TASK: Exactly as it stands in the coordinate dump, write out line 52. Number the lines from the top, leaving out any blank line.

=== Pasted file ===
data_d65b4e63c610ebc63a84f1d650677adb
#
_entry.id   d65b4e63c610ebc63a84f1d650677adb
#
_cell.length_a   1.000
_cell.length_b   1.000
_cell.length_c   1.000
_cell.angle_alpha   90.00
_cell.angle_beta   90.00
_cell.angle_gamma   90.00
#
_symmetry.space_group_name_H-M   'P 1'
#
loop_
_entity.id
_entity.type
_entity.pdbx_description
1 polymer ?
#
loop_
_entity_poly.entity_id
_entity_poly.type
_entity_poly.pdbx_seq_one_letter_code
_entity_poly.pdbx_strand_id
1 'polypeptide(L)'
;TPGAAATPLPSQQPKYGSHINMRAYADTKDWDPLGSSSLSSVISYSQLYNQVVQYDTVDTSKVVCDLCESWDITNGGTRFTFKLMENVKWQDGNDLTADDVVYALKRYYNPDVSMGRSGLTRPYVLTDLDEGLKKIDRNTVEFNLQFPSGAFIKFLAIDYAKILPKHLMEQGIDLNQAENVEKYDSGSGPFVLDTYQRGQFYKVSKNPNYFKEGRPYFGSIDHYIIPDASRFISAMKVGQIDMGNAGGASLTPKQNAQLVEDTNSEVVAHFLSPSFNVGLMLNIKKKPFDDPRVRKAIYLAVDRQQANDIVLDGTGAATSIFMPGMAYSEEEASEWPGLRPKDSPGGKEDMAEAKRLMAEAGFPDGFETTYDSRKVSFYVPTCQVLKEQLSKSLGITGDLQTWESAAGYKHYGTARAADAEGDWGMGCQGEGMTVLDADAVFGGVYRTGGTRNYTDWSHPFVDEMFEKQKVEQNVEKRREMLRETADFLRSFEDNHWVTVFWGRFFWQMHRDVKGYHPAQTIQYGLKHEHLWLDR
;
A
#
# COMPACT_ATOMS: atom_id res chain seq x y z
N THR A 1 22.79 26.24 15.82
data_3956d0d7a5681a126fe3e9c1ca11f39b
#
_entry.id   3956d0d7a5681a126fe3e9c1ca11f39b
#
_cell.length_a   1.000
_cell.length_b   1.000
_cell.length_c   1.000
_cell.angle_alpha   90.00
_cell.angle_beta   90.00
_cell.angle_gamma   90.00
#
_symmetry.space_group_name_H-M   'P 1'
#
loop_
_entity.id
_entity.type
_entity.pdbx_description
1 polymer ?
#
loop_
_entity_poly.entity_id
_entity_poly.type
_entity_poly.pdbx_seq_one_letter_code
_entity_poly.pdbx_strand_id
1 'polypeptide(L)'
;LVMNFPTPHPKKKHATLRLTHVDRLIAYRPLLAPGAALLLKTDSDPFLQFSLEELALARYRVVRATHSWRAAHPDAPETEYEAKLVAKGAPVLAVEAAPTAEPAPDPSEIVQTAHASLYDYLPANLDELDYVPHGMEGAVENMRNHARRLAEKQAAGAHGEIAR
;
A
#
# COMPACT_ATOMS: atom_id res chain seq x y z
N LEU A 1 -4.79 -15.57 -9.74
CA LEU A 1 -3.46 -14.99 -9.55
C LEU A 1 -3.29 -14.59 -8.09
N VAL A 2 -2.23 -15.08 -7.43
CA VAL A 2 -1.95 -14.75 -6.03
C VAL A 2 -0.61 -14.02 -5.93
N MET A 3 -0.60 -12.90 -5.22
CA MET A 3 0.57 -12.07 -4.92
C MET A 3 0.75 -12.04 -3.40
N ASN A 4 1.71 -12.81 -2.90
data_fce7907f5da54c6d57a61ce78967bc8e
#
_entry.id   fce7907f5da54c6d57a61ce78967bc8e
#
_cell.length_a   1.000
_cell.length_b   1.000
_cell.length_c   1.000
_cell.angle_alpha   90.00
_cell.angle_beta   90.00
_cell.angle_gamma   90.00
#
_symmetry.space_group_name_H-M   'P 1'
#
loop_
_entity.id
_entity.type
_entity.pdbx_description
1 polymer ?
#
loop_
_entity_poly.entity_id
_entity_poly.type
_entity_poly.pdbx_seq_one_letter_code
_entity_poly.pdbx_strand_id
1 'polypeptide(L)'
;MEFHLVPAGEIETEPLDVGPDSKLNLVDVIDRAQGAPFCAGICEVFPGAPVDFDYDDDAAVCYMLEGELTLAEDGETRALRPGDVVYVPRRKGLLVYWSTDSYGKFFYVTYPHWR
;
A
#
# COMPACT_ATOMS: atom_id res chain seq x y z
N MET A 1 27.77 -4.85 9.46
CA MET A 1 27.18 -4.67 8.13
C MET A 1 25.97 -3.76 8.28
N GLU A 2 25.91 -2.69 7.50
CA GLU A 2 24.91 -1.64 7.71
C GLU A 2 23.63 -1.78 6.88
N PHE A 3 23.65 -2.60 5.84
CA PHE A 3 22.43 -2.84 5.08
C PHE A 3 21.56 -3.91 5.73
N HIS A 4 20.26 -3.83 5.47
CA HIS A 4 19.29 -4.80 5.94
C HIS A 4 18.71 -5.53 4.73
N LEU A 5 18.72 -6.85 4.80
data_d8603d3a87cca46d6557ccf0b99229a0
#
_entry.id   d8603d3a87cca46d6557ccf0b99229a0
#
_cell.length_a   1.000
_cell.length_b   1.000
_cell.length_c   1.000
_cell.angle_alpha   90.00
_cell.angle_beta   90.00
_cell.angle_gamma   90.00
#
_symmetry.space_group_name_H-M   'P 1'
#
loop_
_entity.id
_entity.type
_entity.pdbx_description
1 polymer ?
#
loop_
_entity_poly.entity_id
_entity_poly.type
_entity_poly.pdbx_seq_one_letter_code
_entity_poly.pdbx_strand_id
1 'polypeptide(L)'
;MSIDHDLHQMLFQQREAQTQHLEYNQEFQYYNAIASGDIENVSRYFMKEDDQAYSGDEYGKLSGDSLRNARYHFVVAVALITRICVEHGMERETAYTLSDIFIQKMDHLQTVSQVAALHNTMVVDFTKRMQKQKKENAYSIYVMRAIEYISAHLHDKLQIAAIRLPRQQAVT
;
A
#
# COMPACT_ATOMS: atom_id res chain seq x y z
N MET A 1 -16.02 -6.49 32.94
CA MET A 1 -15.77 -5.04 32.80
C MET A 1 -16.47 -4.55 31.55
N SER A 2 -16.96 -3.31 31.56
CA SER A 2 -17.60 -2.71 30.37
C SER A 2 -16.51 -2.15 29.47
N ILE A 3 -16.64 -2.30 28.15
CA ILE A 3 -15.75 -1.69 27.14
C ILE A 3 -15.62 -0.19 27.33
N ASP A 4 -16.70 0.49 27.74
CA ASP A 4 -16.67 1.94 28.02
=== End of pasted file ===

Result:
_entity_poly.entity_id